All posts by PraisePhoto

Photographic Hilites I of New Zealand, 2010






We have less than a week left here with the family in Ohope Beach, North Island, Bay of Plenty. Whereas the first week and half passes slowly, the sand of the hour glass is now rapidly filling at the bottom. Our days have been filled with the happy voices of our grandchildren, and activities with them. We have enjoyed long beach walks, shell collecting, sunrises and sunsets, travel up and down the coast. This is an exceptionally beautiful country. We are blessed to be able to visit.

Forgiveness and Joy



A sunrise and sunset shot from Ohope Beach, overlooking the Bay of Plenty, create the theme for this week’s spiritual themes. I never cease to be awed by the Psalmists statements about God’s forgiveness toward those who seek him humbly, completely, repentantly. There is such joy in that realization of eternal love. With that we can, as St. Seraphim says, share and kindle joy in others. In that way, we become a spiritual presence to others, a companion on the way.

Our first week in New Zealand






Well, it was just a week ago today that Meg and I arrived in Auckland, and then took a commuter flight to Whakatane, the harbor town closest to Ohope, North Island, where Matt, Teresa, Sebastian, and Emma live. Matt has been working at a hospital in Wellington for three months, to demonstrate to the Austral-New Zealand Medical Society that his US Board Certification should be recognized down here.

One of the reasons we made this winter trip was to give Teresa the chance to spend a week with Matt while we took care of the grandchildren. It is tough being grandparents, but somebody has to do it :). I mean, we get the children off to school, and then we must find time to read while drinking tea or coffee, walk on the beach with Aggie, the black lab, pick up sea shells, take sunrise and sunset pictures, eat great fish and chips, drive on the wrong side of the road–I know how sympathetic you are feeling for us.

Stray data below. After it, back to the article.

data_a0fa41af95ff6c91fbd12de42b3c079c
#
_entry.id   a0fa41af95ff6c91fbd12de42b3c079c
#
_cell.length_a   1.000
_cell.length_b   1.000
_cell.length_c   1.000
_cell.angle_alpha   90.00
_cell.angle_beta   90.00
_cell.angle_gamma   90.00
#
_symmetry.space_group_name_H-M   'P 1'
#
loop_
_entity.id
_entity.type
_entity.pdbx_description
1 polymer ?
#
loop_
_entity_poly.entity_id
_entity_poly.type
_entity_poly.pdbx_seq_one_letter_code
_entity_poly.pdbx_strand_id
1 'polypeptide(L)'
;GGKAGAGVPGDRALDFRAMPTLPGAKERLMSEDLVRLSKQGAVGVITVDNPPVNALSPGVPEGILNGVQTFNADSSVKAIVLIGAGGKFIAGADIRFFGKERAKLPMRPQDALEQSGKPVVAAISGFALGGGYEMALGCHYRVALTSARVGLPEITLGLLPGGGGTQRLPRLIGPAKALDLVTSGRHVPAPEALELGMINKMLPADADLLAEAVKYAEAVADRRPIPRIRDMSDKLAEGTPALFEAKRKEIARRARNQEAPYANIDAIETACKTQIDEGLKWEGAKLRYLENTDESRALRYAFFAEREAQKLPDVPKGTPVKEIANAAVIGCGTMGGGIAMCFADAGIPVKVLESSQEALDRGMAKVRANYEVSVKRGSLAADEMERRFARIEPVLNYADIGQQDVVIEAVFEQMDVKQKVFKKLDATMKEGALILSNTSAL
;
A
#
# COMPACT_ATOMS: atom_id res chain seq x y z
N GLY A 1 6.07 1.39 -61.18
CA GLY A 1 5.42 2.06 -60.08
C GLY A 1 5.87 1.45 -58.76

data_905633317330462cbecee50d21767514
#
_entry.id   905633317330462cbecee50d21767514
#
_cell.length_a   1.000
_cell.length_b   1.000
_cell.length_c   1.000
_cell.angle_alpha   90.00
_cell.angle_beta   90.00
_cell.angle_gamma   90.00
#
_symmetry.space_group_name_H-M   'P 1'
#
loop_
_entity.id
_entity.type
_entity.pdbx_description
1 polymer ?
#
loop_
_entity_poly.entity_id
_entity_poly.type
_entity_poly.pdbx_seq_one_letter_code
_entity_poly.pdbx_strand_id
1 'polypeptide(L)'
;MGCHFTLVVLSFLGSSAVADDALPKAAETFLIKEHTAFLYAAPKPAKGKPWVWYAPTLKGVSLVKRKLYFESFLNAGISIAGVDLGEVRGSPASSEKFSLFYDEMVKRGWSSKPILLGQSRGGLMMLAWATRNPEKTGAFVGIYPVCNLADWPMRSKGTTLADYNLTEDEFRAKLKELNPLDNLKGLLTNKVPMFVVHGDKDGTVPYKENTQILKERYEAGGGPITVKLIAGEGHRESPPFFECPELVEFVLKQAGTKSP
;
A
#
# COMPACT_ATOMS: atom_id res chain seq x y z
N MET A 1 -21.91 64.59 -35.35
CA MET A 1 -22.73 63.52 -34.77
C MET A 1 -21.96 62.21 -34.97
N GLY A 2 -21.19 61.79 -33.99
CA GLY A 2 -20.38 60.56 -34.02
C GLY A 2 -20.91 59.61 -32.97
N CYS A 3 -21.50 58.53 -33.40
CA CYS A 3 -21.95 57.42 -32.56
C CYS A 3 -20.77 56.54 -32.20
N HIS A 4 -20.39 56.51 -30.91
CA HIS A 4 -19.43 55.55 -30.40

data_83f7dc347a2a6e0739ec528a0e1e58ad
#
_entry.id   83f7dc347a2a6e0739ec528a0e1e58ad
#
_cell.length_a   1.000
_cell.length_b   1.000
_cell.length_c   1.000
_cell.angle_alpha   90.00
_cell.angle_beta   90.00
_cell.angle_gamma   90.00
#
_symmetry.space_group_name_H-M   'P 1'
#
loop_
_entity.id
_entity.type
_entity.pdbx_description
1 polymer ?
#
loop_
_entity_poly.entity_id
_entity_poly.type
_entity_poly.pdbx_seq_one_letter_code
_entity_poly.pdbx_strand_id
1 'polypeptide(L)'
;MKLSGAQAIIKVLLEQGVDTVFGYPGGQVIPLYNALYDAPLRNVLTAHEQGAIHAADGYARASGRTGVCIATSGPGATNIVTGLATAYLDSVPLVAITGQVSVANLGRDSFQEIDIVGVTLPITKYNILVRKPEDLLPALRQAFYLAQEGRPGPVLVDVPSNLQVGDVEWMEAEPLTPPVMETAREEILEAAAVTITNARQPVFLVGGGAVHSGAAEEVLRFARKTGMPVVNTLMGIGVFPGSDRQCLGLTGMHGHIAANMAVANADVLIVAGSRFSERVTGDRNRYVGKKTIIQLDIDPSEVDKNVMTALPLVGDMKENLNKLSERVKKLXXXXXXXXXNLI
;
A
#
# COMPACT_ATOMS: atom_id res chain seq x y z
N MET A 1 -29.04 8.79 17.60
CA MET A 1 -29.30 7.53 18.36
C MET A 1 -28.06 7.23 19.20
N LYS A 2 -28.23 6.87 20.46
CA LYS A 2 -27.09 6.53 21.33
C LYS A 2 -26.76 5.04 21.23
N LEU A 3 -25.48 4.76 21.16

It is fun adjusting to driving here. The basic lesson is remembering to drive with the center line next to you. I have found that is the key orientation fact for me as I drive. The challenge then is to drive into parking lots on the far side instead of the near side–and not to turn the windshield wipers on when using the turn signals. So far, I am under 10% in turning on the wipers rather than the directionals.
Central heating is non existent in New Zealand. Our bedroom is quite cool at night, probably around fifty five degrees. We sleep under a great comforter, and feel like we are in a cozy den. Since it gets dark at five thirty and light a seven, we sleep quite deeply.
As always, we are impressed with the beauty of the country and the kindness of the people. We are blessed to be here.

The comfort of being held



Loss is for now, but not forever. And while we wait for the eternal reunion, we can, if we choose, let ourselves be comforted by the knowledge that we do not live in an impersonal universe. We enjoy a Presence beyond the mystery, a Creator who by His nature cares for us. But as always, it is a choice. God doesn’t stop loving us; we decide how to receive His love.